The service manager 200 is also connected to a service model module 260. The service model module 260 stores the service model information of the data service system within which the service management system 100 is located. As described above, the service model includes a description of the service that the data service system of the service management system 100 is managing as well as the dependencies between the service components of the underlying data service system. As described above, the service model information is converted into a customer dependent data and a system dependent data when supplied to the service manager 200. Alternatively, the service management system 100 functions without the service model module 260. In this case, the service manager 200 is dependent on the structure of the underlying data service system and needs to know the dependencies between the service components of the underlying data service system.

In addition, the service management system 100 further includes a contract verification interface 250 and an authentication and authorization module 230. The contract verification interface 250 is connected to the service manager 200 and the authentication and authorization module 230 is connected to the contract repository 210 and the contract verification interface 250. The contract verification interface 250 is the interface of the service management system 100 to other service management systems located in the other data service systems. All external interactions of the service management system 100 occur through the contract verification interface 250. The authentication and authorization module 230 identifies the contract template stored in the contract repository 210 for an incoming request received in the contract verification interface 250, and then notifies the contract verification interface 250 of its authentication result. The authentication and authorization module 230 can be implemented using known technologies.

The main purpose of the contract verification interface 250 is to perform various types of verification operations based on the compliance results supplied from the service manager 200. These operations include contract verification, event notification, problem reporting and monitoring. The contract verification interface 250 is implemented as an application programming interface that includes a number operations. They are:

Verify( )—This method verifies the contract between the customer and the service provider. The contents of the contracts are agreed upon prior to this verification request. The input parameters to this method are the customer identity and the contract name to be verified. This method returns a boolean value of whether or not a contract is in compliance.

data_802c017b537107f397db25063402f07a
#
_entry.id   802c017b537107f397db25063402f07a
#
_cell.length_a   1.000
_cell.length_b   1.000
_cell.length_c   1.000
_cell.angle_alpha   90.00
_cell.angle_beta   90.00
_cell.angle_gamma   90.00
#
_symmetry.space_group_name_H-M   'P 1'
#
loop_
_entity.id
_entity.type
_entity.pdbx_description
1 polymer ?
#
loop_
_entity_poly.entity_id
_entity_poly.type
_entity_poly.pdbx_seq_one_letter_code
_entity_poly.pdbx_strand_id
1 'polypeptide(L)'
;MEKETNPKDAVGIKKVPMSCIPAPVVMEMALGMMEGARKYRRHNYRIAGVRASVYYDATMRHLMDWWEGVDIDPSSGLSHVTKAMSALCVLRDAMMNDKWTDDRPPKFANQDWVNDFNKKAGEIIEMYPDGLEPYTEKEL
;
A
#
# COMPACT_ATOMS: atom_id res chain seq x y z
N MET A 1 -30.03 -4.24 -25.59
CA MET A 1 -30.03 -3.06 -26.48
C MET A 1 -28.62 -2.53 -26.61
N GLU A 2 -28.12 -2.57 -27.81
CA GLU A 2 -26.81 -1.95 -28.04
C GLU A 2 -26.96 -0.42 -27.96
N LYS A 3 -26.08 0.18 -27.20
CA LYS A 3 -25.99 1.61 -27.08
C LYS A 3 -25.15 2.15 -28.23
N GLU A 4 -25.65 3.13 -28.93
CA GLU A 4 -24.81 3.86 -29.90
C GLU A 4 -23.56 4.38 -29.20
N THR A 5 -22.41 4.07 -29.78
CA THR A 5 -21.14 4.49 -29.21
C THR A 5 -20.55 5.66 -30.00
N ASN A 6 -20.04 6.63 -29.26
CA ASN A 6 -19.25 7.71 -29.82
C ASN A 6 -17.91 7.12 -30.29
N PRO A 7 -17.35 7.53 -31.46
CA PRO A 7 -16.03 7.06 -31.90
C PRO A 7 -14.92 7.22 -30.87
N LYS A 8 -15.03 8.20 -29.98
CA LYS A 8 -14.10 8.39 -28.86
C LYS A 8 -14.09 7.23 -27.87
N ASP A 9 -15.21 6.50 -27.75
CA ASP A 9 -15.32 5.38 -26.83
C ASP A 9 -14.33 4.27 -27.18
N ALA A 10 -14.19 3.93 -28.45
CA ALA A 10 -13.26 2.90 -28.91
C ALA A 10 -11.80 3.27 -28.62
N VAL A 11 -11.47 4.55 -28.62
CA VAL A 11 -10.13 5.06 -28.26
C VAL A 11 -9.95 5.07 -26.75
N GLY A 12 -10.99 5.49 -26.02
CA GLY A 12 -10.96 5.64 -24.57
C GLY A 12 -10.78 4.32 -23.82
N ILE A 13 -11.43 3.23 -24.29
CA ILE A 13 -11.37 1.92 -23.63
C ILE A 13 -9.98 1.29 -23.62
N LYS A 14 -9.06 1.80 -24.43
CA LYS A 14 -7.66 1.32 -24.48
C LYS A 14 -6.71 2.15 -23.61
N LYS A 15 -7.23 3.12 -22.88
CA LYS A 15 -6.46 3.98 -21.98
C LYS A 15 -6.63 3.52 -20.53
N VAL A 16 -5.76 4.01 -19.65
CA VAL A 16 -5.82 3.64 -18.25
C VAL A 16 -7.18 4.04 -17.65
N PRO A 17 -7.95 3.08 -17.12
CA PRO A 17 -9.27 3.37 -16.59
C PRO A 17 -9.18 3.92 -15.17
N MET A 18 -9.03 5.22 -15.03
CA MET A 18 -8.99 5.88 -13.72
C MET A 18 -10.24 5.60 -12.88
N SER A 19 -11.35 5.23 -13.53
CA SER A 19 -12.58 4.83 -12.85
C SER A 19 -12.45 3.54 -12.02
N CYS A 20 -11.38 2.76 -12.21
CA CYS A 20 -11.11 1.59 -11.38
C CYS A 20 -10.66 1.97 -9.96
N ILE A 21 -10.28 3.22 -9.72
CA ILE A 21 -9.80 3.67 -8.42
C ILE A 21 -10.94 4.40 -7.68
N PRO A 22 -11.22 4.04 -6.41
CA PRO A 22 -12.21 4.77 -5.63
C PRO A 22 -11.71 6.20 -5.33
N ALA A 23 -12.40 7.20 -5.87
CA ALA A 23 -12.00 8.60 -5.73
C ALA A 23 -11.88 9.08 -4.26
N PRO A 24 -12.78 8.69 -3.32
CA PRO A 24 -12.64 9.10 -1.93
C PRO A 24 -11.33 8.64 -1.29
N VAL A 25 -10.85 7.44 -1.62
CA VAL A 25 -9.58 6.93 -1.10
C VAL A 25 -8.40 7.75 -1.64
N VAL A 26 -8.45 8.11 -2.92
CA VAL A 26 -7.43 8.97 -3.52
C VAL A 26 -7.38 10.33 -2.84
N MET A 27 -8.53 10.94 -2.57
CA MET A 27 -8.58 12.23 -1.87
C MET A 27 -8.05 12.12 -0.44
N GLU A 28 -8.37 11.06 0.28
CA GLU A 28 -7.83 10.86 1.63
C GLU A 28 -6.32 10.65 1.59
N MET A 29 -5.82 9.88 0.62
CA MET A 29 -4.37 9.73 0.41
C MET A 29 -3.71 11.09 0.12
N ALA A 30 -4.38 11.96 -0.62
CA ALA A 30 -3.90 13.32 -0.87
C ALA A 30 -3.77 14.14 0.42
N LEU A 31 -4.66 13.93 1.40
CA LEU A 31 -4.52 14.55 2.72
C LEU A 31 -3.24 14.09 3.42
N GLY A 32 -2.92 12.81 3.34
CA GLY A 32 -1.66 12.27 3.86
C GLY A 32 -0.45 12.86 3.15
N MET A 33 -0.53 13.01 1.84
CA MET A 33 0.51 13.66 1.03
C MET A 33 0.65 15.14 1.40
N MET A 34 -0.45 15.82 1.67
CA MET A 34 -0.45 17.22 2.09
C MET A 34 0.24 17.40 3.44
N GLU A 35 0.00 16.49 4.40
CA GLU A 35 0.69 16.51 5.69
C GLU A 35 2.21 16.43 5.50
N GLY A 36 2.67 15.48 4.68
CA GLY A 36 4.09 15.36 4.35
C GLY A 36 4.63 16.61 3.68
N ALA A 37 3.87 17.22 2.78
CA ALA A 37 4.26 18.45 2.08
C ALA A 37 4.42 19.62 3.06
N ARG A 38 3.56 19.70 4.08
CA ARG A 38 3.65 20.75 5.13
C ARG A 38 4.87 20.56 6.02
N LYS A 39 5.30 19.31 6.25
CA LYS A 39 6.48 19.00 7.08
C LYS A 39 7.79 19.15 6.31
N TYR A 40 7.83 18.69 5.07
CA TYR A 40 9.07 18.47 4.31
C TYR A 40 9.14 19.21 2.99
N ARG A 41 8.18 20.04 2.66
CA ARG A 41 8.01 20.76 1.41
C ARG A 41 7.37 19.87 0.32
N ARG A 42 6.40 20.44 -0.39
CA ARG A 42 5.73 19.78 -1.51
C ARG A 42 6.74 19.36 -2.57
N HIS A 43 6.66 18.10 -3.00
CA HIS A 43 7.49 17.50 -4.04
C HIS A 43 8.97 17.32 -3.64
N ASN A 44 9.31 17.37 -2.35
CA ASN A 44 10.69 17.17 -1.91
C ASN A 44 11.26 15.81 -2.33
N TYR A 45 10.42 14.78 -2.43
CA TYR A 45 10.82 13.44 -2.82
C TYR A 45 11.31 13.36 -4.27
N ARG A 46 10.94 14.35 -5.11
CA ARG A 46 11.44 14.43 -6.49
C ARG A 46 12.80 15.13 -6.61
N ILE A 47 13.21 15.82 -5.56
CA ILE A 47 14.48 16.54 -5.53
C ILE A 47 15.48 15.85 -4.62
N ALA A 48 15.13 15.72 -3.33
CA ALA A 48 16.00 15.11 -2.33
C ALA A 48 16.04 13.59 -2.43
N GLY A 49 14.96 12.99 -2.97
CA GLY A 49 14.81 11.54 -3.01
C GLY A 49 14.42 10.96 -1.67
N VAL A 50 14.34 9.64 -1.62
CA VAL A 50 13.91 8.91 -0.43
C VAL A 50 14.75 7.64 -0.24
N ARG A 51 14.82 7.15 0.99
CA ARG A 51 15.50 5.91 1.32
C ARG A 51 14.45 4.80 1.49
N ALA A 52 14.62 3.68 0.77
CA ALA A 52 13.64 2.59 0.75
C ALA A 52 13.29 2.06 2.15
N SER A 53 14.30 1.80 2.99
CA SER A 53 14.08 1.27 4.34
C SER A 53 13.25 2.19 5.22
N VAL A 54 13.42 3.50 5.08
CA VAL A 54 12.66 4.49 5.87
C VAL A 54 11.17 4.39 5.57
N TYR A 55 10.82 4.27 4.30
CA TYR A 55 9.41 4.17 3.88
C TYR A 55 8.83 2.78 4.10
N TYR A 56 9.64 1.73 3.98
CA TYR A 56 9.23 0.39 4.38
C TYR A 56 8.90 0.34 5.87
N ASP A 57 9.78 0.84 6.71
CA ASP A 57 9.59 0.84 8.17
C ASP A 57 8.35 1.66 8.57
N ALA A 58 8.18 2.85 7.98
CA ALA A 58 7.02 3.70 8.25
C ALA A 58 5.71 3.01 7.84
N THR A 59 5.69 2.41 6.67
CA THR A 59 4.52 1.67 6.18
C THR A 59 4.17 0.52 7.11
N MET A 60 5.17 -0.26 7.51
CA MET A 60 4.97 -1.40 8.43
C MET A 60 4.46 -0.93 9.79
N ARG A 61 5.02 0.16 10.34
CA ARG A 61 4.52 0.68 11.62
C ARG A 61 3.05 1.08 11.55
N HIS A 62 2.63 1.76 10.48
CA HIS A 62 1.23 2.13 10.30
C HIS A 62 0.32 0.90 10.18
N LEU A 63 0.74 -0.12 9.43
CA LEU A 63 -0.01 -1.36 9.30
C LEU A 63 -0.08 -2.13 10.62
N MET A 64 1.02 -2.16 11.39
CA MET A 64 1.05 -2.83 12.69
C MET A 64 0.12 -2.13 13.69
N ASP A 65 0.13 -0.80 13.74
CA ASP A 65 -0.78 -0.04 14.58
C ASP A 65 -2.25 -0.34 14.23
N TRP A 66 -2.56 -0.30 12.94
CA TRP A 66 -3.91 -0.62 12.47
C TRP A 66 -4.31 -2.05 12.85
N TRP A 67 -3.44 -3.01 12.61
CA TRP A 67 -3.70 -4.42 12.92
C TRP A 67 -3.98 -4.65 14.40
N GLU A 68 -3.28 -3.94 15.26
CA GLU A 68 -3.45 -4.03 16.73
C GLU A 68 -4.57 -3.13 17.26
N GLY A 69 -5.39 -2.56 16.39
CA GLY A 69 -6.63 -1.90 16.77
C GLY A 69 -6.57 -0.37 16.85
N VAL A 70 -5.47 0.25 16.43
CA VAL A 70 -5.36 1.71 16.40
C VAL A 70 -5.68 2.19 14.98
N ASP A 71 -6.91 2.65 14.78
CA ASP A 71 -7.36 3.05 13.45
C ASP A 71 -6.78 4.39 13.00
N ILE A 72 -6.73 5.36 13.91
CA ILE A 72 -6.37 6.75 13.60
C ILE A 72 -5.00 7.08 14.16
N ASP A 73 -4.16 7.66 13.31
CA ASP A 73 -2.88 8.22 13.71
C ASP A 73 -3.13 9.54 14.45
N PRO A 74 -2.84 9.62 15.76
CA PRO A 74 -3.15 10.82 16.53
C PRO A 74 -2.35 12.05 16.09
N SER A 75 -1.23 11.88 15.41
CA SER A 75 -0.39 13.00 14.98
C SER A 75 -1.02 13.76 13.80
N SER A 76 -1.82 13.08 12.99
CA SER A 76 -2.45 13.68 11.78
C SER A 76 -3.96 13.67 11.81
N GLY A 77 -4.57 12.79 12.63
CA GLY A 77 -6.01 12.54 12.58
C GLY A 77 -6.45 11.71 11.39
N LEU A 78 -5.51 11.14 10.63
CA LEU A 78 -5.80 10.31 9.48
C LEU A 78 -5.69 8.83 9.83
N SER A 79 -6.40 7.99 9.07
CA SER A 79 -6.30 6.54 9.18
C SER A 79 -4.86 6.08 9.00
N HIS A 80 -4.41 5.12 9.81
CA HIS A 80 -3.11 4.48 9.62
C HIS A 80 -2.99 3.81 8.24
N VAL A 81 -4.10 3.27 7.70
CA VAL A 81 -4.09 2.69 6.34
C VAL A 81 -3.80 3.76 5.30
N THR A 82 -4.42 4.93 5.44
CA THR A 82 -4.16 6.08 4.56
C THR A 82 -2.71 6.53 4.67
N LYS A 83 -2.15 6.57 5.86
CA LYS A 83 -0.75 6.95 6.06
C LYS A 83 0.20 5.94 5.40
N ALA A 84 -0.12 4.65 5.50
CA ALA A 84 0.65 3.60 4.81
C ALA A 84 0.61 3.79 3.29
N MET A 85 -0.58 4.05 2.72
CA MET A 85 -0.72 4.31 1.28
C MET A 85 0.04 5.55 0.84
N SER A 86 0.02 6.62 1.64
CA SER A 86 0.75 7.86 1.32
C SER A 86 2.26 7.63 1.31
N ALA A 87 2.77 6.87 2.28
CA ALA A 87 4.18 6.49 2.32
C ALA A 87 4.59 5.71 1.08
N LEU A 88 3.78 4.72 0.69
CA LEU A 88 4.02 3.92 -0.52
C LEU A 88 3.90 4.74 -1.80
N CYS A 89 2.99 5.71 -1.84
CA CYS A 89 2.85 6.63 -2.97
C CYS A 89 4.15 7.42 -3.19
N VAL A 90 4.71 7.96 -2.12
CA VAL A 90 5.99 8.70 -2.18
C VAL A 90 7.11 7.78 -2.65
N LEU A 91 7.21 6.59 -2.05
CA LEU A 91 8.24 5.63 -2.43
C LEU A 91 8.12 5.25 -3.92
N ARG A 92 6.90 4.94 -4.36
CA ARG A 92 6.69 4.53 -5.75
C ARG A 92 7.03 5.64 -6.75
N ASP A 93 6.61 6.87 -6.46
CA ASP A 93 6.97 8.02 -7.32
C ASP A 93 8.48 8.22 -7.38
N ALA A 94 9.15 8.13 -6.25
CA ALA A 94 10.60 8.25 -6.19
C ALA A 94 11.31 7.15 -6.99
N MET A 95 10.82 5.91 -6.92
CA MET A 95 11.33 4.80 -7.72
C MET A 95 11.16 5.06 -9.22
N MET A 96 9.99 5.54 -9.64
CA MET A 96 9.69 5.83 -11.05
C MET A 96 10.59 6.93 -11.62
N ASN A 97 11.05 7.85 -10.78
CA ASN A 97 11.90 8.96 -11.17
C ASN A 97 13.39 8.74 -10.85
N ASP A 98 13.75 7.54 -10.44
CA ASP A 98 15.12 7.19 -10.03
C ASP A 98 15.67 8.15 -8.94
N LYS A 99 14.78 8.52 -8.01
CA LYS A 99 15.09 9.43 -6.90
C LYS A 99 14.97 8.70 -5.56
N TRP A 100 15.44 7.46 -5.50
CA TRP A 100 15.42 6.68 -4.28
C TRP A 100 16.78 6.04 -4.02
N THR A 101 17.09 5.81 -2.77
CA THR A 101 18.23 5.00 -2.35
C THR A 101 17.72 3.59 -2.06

Verify With Values( )—This method is similar to Verify( ) method. In addition to returning the boolean value, this method returns the values of all the assertions, and values of all service metrics.

Verify Assertions( )—This method allows the customer to verify a portion of the contract. The customer may choose to verify only a portion of the contract that may not be operating within bounds. This method returns a boolean value.

Verify Assertions With Values( )—This method is similar to Verify Assertions( ) method. In addition to returning a boolean value as a result of the selected assertions, this method returns all the dependent assertion values and the service metric values.

GetSystem Variable Value( )—This method allows the customer to get the value of one or more service metrics. For example, if a customer is interested in getting the value of the mail availability metric, this method will return its current value.

RegisterEvent( )—Customers can use this method to register interest in events. Events are also expressed as expressions. The bounds and thresholds used in these expressions may be different from what is used in the service guarantee contract. Customers have to provide a callback method as one of the input parameters to this method. The callback method will be invoked when that event happens.

NotifyEvent( )—When a registered event happens, this method notifies the customer of the event using the callback method that was provided by the RegisterEvent( ) method.

UnregisterEvent( )—Customers can choose to unregister in events they see are no longer necessary.

With Verify With Values( ), Verify Assertions With Values( ), and GetSystem Variable Value( ) methods, only the exported service metric values will be exposed. A provider domain may have additional details in the contract that are not exposed to the customer. Such information will not be shared with the customers.

The above described APIs are examples only. Other APIs may also be used to provide similar functionality. FIG. 6 shows in flow chart diagram form the basic control flow of the contract verification interface 250, which will be described in more detail below.